War of the Rebellion: Serial 002 Page 0641 Chapter IX. CORRESPONDENCE, ETC.-UNION.

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Besides the present garrison of Fort Monroe, consisting of seven companies of regular artillery, portions of two massachusetts regiments of volunteers, and a regiment of Vermont volunteers, nine additional regiments of volunteers from New York may soon be expected there. Only a small portion, if any, of these can be conveniently quartered or encamped in the fort, the greater part if not the whole area of which will be necessary for exercise on the ground. The nine additional regiments must therefore be encamped in the best positions outside of and as near the fort as may be. For this purpose it is hoped that a pine forest north of the fort and near the bay may be found to furnish the necessary ground and shade for some three thousand men, though somewhat distant from drinking and cooking water; this, as well as fuel, it may be necessary to bring to the camp on wheels. The Quartermaster's Department has been instructed to furnish the necessary, vehicles, casks, and draught animals.

The war garrison of Fort Monroe against a formidable army provided with an adequate siege-train is about 2,500 men. You will soon have there, inside and out, near three times that number. Assuming 1,500 men as a garrison adequate to resist any probable attack in the next six months for at least many days or weeks, you will consider the remainder of the force under your command disposable for aggressive purposes, and employ it accordingly.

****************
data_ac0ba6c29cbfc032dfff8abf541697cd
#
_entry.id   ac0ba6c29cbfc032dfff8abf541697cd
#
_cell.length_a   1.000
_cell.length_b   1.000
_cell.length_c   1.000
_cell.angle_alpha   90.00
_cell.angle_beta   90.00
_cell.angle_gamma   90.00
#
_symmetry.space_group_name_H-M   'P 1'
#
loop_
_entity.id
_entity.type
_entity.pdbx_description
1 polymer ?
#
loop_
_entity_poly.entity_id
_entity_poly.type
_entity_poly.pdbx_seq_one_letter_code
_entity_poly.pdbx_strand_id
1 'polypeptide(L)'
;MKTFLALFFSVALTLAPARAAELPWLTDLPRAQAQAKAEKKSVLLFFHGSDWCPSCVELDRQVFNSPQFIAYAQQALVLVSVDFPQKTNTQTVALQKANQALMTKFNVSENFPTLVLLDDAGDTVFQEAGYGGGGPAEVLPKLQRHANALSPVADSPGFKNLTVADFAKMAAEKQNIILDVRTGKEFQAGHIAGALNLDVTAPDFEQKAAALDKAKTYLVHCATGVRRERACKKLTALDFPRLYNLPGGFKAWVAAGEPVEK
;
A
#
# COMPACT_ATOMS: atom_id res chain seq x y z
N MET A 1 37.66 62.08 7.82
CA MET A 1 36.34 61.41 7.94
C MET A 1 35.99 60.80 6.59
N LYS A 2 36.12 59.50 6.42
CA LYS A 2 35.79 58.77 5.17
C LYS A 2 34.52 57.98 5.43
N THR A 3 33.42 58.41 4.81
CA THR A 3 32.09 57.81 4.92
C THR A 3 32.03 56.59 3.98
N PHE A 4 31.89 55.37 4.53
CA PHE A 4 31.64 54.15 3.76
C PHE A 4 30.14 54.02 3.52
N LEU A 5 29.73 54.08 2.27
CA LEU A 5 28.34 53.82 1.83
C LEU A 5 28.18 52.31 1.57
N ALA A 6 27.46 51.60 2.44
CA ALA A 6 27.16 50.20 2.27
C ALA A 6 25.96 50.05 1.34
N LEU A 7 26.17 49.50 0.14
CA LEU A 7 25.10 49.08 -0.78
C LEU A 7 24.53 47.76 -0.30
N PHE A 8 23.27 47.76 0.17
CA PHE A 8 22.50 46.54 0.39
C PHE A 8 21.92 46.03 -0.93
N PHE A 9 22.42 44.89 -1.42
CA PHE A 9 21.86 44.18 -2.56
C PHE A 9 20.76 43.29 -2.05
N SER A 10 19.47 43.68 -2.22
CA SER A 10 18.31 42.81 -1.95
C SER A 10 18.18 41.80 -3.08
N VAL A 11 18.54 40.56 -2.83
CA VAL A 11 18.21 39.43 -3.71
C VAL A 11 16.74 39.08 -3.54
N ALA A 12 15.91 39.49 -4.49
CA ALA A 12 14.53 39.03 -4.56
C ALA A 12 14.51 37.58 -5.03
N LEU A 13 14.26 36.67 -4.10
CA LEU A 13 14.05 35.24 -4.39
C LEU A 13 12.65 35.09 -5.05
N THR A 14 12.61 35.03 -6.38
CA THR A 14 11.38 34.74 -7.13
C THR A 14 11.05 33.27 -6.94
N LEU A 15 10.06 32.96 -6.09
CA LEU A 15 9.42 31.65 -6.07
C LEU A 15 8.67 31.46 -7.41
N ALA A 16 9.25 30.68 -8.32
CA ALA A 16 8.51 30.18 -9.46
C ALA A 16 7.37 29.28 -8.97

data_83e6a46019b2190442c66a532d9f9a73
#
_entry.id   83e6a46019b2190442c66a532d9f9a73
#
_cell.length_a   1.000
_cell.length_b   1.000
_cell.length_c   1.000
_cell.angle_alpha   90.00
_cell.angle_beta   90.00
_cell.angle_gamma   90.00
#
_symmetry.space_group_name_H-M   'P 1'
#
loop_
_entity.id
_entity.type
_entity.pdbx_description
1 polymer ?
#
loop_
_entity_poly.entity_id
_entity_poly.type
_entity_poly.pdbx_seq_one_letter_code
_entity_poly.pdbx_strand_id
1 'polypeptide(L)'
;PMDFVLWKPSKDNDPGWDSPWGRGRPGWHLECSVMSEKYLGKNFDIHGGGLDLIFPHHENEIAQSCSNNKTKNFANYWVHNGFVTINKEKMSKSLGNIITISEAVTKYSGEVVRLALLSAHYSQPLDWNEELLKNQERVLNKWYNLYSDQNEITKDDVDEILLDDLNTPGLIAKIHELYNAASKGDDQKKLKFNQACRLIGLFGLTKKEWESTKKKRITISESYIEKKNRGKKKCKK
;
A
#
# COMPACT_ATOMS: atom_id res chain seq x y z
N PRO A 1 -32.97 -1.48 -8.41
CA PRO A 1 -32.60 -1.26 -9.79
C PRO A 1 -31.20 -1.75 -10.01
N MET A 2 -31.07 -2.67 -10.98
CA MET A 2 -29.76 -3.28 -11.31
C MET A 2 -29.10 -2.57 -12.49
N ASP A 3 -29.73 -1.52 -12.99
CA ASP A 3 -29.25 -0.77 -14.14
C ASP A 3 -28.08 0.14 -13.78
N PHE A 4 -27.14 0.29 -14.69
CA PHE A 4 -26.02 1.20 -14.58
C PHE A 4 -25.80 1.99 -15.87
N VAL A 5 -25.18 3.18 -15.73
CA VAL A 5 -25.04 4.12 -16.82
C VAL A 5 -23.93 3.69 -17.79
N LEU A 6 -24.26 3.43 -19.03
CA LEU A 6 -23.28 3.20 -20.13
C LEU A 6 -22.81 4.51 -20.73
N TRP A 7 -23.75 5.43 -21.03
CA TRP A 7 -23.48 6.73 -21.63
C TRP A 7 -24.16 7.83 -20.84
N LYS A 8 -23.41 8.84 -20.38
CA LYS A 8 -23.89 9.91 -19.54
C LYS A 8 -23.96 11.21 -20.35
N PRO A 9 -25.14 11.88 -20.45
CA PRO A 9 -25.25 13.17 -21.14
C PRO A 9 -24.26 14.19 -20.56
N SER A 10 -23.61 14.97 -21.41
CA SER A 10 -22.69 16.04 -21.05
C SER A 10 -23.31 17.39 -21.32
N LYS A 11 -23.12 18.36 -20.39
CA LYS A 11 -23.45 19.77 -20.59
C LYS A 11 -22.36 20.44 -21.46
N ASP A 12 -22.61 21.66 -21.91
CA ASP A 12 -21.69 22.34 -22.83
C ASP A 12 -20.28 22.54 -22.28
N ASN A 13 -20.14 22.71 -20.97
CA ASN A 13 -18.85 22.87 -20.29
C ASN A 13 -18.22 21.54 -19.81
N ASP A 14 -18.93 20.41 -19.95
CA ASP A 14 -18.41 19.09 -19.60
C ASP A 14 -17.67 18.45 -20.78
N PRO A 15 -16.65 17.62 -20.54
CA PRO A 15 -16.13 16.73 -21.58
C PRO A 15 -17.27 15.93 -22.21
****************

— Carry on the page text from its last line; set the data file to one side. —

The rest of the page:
In respect to more distant operations you may expect specific instructions at a later date. In the mean time I will direct your attention to the following objects:

1. Not to let the enemy erect batteries to annoy Fort Monroe;

2. To capture any batteries the enemy may have within a half-day's march of you, or which may be reached by land;

3. The same in respect to the enemy's batteries at or above Craney Island, though requiring water craft; and

4. To menace and to recapture the navy-yard at Gosport in order to complete its destruction, with its contents, except what it may be practicable to bring away in safety.

It is expected that you put yourself into free communication with the commander of the United States naval forces in Hampton Roads, and invite his cordial co-operation with you in all operations in whole or in part by water, and no doubt he will have received corresponding instructions from the Navy Department.

Boldness in execution is nearly always necessary, but in planning and fitting out expeditions or detachments great circumspection is a virtue. In important cases, where time clearly permits, be sure to submit your plans and ask instructions from higher authority. Communicate with me often and fully on all matters important to the service.

I remain, with great respect, yours,

WINFIELD SCOTT.

BALTIMORE, May 18, 1861.

Honorable SIMON CAMERON, Secretary of War:

SIR: I have just received an order from General Scott transferring the command of the Department of Annapolis to General Cadwalader and ordering me to Fort Monroe. What does this mean? Is it a censure upon my action? Is it because I have caused Winans to be arrested? Is it because of my proving successful in bringing Baltimore to subjection and quiet?

41 R R-VOL II